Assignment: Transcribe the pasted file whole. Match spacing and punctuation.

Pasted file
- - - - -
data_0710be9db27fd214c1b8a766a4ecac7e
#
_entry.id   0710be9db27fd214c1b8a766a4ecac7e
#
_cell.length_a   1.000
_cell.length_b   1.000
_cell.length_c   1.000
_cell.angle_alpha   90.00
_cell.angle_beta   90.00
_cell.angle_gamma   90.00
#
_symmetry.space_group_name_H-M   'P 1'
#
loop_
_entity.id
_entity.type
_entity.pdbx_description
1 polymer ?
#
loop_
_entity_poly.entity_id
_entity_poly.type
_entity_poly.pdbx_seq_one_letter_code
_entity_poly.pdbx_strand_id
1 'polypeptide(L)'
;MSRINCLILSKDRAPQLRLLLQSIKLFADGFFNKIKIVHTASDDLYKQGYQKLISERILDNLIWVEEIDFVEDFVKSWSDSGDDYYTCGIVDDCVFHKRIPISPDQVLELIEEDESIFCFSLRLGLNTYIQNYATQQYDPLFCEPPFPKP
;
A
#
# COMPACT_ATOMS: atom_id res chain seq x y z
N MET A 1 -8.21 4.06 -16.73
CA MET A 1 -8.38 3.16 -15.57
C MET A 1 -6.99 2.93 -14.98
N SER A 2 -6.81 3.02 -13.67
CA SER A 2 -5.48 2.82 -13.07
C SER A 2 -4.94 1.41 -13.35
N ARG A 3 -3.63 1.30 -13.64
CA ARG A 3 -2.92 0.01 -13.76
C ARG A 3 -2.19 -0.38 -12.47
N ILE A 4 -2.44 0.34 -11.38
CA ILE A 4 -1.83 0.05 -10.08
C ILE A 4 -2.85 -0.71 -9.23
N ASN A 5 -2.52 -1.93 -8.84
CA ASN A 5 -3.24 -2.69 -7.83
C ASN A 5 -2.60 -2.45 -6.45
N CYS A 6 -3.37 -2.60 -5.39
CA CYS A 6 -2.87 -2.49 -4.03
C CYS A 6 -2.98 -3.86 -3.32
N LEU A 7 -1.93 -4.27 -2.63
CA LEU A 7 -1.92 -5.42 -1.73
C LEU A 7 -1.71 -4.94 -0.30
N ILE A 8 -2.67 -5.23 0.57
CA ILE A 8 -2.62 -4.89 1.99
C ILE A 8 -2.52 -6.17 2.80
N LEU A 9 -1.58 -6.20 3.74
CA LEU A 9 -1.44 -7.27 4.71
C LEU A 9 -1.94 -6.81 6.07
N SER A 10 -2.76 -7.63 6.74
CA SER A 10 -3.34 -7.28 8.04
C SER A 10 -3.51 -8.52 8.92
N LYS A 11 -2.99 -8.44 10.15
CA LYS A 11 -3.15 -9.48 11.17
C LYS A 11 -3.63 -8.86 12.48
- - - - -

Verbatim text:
data_0710be9db27fd214c1b8a766a4ecac7e
#
_entry.id   0710be9db27fd214c1b8a766a4ecac7e
#
_cell.length_a   1.000
_cell.length_b   1.000
_cell.length_c   1.000
_cell.angle_alpha   90.00
_cell.angle_beta   90.00
_cell.angle_gamma   90.00
#
_symmetry.space_group_name_H-M   'P 1'
#
loop_
_entity.id
_entity.type
_entity.pdbx_description
1 polymer ?
#
loop_
_entity_poly.entity_id
_entity_poly.type
_entity_poly.pdbx_seq_one_letter_code
_entity_poly.pdbx_strand_id
1 'polypeptide(L)'
;MSRINCLILSKDRAPQLRLLLQSIKLFADGFFNKIKIVHTASDDLYKQGYQKLISERILDNLIWVEEIDFVEDFVKSWSDSGDDYYTCGIVDDCVFHKRIPISPDQVLELIEEDESIFCFSLRLGLNTYIQNYATQQYDPLFCEPPFPKP
;
A
#
# COMPACT_ATOMS: atom_id res chain seq x y z
N MET A 1 -8.21 4.06 -16.73
CA MET A 1 -8.38 3.16 -15.57
C MET A 1 -6.99 2.93 -14.98
N SER A 2 -6.81 3.02 -13.67
CA SER A 2 -5.48 2.82 -13.07
C SER A 2 -4.94 1.41 -13.35
N ARG A 3 -3.63 1.30 -13.64
CA ARG A 3 -2.92 0.01 -13.76
C ARG A 3 -2.19 -0.38 -12.47
N ILE A 4 -2.44 0.34 -11.38
CA ILE A 4 -1.83 0.05 -10.08
C ILE A 4 -2.85 -0.71 -9.23
N ASN A 5 -2.52 -1.93 -8.84
CA ASN A 5 -3.24 -2.69 -7.83
C ASN A 5 -2.60 -2.45 -6.45
N CYS A 6 -3.37 -2.60 -5.39
CA CYS A 6 -2.87 -2.49 -4.03
C CYS A 6 -2.98 -3.86 -3.32
N LEU A 7 -1.93 -4.27 -2.63
CA LEU A 7 -1.92 -5.42 -1.73
C LEU A 7 -1.71 -4.94 -0.30
N ILE A 8 -2.67 -5.23 0.57
CA ILE A 8 -2.62 -4.89 1.99
C ILE A 8 -2.52 -6.17 2.80
N LEU A 9 -1.58 -6.20 3.74
CA LEU A 9 -1.44 -7.27 4.71
C LEU A 9 -1.94 -6.81 6.07
N SER A 10 -2.76 -7.63 6.74
CA SER A 10 -3.34 -7.28 8.04
C SER A 10 -3.51 -8.52 8.92
N LYS A 11 -2.99 -8.44 10.15
CA LYS A 11 -3.15 -9.48 11.17
C LYS A 11 -3.63 -8.86 12.48